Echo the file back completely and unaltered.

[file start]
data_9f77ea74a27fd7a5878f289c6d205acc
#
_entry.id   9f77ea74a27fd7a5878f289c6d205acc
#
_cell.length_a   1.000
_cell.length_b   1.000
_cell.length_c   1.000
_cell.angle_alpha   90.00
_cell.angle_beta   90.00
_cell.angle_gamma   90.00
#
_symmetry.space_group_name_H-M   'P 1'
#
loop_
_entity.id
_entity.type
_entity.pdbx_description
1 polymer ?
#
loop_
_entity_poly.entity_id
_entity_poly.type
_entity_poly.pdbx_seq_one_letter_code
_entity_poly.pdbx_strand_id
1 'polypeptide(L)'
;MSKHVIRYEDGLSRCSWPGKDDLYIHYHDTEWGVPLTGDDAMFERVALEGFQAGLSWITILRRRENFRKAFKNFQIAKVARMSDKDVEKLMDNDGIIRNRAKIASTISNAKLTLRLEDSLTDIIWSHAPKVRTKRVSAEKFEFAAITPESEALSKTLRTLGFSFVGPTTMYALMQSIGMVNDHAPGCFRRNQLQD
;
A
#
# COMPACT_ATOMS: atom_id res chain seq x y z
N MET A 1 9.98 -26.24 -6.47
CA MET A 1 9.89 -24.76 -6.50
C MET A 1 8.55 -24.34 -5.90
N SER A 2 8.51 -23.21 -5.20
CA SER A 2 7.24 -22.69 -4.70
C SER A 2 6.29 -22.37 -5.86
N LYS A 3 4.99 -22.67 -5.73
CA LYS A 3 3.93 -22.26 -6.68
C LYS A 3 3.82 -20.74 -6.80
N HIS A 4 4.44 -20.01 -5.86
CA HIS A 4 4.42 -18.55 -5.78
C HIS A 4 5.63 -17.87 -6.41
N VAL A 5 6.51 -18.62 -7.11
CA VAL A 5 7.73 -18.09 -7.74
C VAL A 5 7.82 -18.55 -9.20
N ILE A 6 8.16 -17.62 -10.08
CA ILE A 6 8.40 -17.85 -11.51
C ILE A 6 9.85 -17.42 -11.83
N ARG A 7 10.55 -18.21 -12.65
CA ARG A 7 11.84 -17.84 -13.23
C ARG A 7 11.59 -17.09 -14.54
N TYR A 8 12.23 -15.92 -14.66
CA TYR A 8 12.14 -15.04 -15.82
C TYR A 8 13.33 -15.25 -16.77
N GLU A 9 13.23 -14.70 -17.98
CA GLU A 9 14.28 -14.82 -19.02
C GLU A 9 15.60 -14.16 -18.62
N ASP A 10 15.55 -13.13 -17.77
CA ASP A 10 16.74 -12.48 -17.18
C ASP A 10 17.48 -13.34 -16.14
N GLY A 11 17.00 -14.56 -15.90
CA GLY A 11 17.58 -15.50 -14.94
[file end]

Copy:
data_9f77ea74a27fd7a5878f289c6d205acc
#
_entry.id   9f77ea74a27fd7a5878f289c6d205acc
#
_cell.length_a   1.000
_cell.length_b   1.000
_cell.length_c   1.000
_cell.angle_alpha   90.00
_cell.angle_beta   90.00
_cell.angle_gamma   90.00
#
_symmetry.space_group_name_H-M   'P 1'
#
loop_
_entity.id
_entity.type
_entity.pdbx_description
1 polymer ?
#
loop_
_entity_poly.entity_id
_entity_poly.type
_entity_poly.pdbx_seq_one_letter_code
_entity_poly.pdbx_strand_id
1 'polypeptide(L)'
;MSKHVIRYEDGLSRCSWPGKDDLYIHYHDTEWGVPLTGDDAMFERVALEGFQAGLSWITILRRRENFRKAFKNFQIAKVARMSDKDVEKLMDNDGIIRNRAKIASTISNAKLTLRLEDSLTDIIWSHAPKVRTKRVSAEKFEFAAITPESEALSKTLRTLGFSFVGPTTMYALMQSIGMVNDHAPGCFRRNQLQD
;
A
#
# COMPACT_ATOMS: atom_id res chain seq x y z
N MET A 1 9.98 -26.24 -6.47
CA MET A 1 9.89 -24.76 -6.50
C MET A 1 8.55 -24.34 -5.90
N SER A 2 8.51 -23.21 -5.20
CA SER A 2 7.24 -22.69 -4.70
C SER A 2 6.29 -22.37 -5.86
N LYS A 3 4.99 -22.67 -5.73
CA LYS A 3 3.93 -22.26 -6.68
C LYS A 3 3.82 -20.74 -6.80
N HIS A 4 4.44 -20.01 -5.86
CA HIS A 4 4.42 -18.55 -5.78
C HIS A 4 5.63 -17.87 -6.41
N VAL A 5 6.51 -18.62 -7.11
CA VAL A 5 7.73 -18.09 -7.74
C VAL A 5 7.82 -18.55 -9.20
N ILE A 6 8.16 -17.62 -10.08
CA ILE A 6 8.40 -17.85 -11.51
C ILE A 6 9.85 -17.42 -11.83
N ARG A 7 10.55 -18.21 -12.65
CA ARG A 7 11.84 -17.84 -13.23
C ARG A 7 11.59 -17.09 -14.54
N TYR A 8 12.23 -15.92 -14.66
CA TYR A 8 12.14 -15.04 -15.82
C TYR A 8 13.33 -15.25 -16.77
N GLU A 9 13.23 -14.70 -17.98
CA GLU A 9 14.28 -14.82 -19.02
C GLU A 9 15.60 -14.16 -18.62
N ASP A 10 15.55 -13.13 -17.77
CA ASP A 10 16.74 -12.48 -17.18
C ASP A 10 17.48 -13.34 -16.14
N GLY A 11 17.00 -14.56 -15.90
CA GLY A 11 17.58 -15.50 -14.94